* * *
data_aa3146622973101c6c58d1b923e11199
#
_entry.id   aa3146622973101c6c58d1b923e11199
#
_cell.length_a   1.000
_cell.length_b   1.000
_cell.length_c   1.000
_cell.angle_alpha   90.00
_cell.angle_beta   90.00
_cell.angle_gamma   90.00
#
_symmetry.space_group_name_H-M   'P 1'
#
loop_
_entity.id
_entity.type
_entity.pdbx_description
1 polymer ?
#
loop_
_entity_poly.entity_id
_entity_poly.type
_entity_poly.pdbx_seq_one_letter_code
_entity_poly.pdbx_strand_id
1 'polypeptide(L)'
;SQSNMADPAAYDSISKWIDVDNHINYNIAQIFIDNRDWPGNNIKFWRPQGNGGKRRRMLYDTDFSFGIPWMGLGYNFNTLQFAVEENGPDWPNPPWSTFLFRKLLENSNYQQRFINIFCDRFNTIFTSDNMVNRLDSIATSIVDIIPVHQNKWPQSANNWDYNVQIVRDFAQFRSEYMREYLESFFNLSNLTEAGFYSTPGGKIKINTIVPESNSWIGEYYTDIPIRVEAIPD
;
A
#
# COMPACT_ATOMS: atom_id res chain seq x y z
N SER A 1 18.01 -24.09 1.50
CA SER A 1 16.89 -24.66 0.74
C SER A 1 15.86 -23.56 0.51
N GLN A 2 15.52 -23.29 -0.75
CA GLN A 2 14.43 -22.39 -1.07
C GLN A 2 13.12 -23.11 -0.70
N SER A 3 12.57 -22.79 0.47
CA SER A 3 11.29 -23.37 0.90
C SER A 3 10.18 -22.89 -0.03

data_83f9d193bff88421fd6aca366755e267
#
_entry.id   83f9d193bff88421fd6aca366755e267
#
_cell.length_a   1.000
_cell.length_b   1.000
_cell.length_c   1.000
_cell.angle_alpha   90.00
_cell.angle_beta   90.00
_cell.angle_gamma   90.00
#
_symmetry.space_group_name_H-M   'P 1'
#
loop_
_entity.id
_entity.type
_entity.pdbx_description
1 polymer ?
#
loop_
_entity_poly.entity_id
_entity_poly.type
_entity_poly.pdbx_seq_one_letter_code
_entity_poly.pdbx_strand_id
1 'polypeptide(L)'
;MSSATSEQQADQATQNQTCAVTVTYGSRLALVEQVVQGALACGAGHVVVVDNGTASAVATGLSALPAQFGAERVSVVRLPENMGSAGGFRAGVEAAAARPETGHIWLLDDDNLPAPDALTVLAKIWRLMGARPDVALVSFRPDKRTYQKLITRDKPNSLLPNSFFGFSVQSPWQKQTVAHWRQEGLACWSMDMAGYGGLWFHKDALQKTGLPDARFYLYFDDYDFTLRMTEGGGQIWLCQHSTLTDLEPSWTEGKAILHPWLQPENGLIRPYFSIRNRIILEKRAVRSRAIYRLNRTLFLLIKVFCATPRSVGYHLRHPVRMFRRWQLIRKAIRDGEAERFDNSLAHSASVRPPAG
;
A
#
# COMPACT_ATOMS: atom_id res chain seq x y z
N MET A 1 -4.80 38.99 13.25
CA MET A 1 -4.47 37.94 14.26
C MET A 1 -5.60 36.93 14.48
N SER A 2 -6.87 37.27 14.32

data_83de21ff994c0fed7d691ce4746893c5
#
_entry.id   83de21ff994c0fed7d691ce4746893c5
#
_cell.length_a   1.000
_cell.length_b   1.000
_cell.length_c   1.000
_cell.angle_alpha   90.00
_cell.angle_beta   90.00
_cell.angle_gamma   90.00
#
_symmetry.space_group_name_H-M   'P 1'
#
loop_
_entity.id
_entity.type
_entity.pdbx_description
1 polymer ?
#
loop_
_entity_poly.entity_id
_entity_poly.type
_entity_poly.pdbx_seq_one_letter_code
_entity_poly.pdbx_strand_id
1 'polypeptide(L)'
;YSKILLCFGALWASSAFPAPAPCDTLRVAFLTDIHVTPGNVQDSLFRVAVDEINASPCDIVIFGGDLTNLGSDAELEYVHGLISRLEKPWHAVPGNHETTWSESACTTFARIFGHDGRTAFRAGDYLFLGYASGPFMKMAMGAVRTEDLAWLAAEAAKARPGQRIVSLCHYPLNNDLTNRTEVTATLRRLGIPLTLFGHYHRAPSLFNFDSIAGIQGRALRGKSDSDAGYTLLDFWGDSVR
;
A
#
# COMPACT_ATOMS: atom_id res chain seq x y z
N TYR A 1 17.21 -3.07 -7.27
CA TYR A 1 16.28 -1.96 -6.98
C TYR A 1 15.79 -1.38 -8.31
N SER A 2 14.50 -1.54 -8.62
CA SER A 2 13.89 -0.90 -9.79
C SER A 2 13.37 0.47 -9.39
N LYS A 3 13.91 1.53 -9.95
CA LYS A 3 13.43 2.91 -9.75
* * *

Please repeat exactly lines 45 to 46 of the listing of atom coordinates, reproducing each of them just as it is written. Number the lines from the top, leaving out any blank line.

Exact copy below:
_cell.length_b   1.000
_cell.length_c   1.000